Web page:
How Do Utilities Work in Tiny Houses on Wheels?
You’ve seen beautiful tiny houses on wheels on TV, in magazines, and on the internet. You could see yourself buying a tiny house one day. You could use it for vacations, put it in your backyard to use as a studio or guest house, or you could live in your tiny house full-time.
In this photo: The Hoosic Tiny House
But you may have asked yourself: if it’s on wheels, how does it really work? How do you get power to a tiny house? How do you get fresh water in and waste water out? How are tiny houses climate controlled? What expenses are you forgetting to include in your overall budget?
There’s a lot more to buying a tiny house than just buying the tiny house. You’ll need to have a good understanding of how it all works, and how you’ll deal with fresh water, waste water, power, and parking. There are many options for different types of tiny house setups. Before building, your builder will need to know how you plan to use your house so he or she can help you choose the best appliances and systems for your specific situation. Read about tiny house design sessions.
Setting Up Your Tiny House
Because they’re on wheels, tiny houses can travel. However, life on the road isn’t for everyone: most tiny house dwellers live in one place with permanent utility connections.
If you’re traveling with your tiny house:
- Buy a truck powerful enough to pull your tiny house. Here’s an article on truck capacity for different tiny houses.
- Make sure to let your builder know they’ll need to insulate for all climates. When traditional houses are built, they are insulated according to what zone they’re in. Houses in colder climates need a lot more insulation. But when a movable house is built, it needs to withstand all kinds of weather.
- Tiny houses that travel go through a lot of wear and tear. The amount of wind and vibration a tiny house experiences when driving on the highway is the same as if the house were sitting still in a hurricane. Secure your items well inside your tiny house, and prepare to perform more maintenance on your tiny house since it will be traveling often.
- Make sure you know where you’ll be traveling to (RV parks? Friends’ houses?) and where you’ll store your tiny house when you’re not staying in it. It’s not always easy finding places to put your tiny house, so it pays to be prepared!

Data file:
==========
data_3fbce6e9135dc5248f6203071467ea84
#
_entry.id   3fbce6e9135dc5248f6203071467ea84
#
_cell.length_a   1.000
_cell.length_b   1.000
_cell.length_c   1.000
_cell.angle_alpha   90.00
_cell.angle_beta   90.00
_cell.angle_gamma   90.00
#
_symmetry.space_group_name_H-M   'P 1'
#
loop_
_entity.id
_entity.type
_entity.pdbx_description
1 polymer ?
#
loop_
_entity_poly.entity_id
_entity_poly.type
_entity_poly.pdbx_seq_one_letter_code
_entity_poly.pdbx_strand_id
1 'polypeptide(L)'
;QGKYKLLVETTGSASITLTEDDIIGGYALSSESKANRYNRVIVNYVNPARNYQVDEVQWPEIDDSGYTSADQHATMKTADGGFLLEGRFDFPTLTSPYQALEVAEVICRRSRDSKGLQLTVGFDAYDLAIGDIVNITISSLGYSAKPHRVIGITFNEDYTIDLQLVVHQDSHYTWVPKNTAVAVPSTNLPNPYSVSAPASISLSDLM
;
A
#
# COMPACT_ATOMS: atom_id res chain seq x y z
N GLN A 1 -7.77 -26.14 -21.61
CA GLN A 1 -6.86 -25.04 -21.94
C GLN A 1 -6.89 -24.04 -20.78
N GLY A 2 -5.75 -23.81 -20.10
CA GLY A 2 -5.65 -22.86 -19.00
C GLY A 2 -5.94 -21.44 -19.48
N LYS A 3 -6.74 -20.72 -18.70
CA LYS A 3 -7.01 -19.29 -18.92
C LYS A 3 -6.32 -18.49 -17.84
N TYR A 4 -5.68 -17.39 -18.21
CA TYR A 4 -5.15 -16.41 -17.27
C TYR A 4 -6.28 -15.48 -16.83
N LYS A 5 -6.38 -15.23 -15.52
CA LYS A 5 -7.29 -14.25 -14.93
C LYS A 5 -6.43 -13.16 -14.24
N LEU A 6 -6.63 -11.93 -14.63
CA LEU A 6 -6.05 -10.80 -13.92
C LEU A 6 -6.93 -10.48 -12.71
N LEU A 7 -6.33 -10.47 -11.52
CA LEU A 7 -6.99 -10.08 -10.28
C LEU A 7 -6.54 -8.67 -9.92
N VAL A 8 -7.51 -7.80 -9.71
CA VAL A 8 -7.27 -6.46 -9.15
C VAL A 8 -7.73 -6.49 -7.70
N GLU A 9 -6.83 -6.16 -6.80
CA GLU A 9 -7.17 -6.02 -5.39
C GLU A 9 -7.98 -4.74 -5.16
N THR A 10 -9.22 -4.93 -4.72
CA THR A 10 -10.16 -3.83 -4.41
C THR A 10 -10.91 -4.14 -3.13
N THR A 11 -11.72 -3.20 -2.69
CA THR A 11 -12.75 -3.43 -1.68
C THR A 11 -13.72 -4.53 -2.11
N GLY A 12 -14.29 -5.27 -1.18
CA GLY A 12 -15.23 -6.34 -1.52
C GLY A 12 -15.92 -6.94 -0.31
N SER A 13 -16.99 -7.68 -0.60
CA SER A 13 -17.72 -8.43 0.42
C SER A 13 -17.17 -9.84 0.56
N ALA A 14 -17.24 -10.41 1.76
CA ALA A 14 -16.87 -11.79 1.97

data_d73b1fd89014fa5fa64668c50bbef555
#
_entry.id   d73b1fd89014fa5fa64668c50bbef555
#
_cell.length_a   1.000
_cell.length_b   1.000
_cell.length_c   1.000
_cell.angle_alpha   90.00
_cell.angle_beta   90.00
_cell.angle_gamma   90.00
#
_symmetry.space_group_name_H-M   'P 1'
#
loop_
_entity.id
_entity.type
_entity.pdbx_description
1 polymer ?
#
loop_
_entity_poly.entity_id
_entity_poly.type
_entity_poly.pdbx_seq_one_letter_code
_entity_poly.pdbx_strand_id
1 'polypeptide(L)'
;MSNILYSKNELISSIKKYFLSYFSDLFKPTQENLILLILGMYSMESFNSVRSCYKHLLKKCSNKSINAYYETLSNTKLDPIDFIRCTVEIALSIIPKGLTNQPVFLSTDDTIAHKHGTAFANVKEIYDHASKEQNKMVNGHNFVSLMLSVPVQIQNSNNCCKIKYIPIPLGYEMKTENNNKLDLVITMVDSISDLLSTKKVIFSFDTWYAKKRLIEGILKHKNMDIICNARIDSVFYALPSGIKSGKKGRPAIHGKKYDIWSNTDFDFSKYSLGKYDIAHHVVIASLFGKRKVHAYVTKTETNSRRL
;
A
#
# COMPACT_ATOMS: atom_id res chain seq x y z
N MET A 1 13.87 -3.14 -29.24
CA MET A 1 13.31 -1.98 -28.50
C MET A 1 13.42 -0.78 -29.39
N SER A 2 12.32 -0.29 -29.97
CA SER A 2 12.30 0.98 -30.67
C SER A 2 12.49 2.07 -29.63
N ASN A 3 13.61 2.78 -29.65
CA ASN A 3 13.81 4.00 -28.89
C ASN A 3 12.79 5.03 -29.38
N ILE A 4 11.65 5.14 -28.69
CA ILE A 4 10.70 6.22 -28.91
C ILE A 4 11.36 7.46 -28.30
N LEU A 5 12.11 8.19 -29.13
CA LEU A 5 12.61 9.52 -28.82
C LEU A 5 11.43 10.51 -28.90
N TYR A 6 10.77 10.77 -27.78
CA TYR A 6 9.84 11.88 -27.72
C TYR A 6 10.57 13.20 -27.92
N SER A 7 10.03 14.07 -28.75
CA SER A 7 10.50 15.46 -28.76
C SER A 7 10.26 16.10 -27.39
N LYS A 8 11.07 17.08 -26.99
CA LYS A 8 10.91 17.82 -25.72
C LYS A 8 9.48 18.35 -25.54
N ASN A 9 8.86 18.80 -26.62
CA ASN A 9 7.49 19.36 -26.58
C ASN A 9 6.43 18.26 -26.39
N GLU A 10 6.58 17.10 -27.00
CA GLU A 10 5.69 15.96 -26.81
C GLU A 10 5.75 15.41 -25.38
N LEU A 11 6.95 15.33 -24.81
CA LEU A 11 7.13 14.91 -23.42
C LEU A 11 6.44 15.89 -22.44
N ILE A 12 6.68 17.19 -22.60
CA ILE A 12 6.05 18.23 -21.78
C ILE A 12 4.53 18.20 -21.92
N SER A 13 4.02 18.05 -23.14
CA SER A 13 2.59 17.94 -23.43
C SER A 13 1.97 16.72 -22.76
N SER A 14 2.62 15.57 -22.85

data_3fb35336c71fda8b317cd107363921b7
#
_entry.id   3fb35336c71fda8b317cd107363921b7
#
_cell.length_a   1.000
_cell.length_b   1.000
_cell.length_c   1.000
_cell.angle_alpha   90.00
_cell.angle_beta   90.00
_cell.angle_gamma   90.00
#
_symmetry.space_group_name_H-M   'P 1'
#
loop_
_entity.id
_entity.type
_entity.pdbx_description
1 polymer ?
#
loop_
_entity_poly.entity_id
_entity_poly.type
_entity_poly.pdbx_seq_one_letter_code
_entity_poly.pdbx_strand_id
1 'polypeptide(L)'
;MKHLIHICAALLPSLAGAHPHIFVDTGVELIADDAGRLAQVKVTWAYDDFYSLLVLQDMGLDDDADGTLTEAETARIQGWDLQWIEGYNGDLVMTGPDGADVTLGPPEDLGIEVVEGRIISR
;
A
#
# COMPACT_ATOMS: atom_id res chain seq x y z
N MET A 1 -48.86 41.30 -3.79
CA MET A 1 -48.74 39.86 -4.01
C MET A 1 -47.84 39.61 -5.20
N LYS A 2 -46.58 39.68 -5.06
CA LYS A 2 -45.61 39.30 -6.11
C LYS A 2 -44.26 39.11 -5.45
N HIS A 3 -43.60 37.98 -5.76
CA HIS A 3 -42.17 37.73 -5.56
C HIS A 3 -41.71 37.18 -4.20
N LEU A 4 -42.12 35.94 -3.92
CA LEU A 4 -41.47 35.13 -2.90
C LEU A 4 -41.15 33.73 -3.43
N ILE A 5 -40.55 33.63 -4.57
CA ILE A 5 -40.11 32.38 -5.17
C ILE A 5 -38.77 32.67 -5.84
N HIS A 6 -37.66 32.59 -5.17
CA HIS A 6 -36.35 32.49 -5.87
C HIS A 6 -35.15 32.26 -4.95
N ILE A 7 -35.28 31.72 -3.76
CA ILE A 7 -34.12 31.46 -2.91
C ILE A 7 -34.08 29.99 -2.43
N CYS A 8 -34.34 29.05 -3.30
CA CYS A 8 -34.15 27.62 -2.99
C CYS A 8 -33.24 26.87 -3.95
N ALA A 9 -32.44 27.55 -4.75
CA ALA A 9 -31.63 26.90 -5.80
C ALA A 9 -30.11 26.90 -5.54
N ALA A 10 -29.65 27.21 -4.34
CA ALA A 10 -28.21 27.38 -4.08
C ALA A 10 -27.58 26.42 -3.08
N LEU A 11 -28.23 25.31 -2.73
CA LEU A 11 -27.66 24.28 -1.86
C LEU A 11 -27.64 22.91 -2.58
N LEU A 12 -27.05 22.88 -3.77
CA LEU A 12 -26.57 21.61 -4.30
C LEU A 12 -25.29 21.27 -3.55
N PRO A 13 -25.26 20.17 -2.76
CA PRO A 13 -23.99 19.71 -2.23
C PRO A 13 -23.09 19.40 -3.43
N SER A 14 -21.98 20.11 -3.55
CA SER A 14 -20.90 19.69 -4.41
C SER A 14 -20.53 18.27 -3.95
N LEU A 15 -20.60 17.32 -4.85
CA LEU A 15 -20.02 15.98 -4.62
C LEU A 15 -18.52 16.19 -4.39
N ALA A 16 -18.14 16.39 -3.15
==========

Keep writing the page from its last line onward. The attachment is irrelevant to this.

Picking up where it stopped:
- In the same vein, research the cost of renting space, what utility hookups are required, and include your transportation costs, like fuel and road food, in your budget. Check out this article on the all-in cost of living in a tiny house.
- If you plan to sell your tiny house when you’re done traveling, make your resale easier by buying a tiny house with a layout that’s as universally appealing as possible.
If your tiny house will stay in one place:
Most people place their tiny house on a gravel or concrete pad. This keeps utility lines in place and systems working properly (for example, some mini splits can leak if they’re not level).
Anchors are a great idea: they’ll keep your house from shaking even in the worst weather.
Skirting, while not necessary, also reduces shaking in high winds, and, if insulated, helps keep your pipes from freezing. Skirting creates a more permanent look to your tiny house.
If you don’t have a location for your tiny house yet, here are some things to consider when looking:
- Make sure zoning will allow you to live in your tiny house (if not, consider opting for a tiny or small house on a foundation). Rural towns will generally have less restrictive zoning laws than suburban or urban ones. Here’s an article on how to find out if your town will allow you to live in a tiny house on wheels as your permanent residence.
- Buying land that already has utilities (water and power) is generally less expensive than buying raw land and having utilities installed. Read this article on buying land for a tiny house for more information.
If you’ll be placing your tiny house in a backyard, here are some tips:
- Tiny houses on wheels are generally legally considered RVs, so if you can park an RV in your yard, you can park a tiny house in your yard. Whether it can legally be lived in full time is a different question. You’ll have to find out from your town’s zoning board. Here’s how.
- Choose a spot in your yard for your tiny house wisely. In addition to the space the tiny house will take up, you’ll need to ensure the delivery truck will have enough space to maneuver the house into place and then drive away.
Photos in this section: The Arcadia Tiny House and the Spectacle Tiny House (a custom-built park model that’s not in our catalogue).
Tiny House Water Systems
When people envision life on the road, they picture a life of freedom. But if you’re a human, you’ll still need water for life’s basics: drinking, cooking, and bathing.
RV Hookups for Water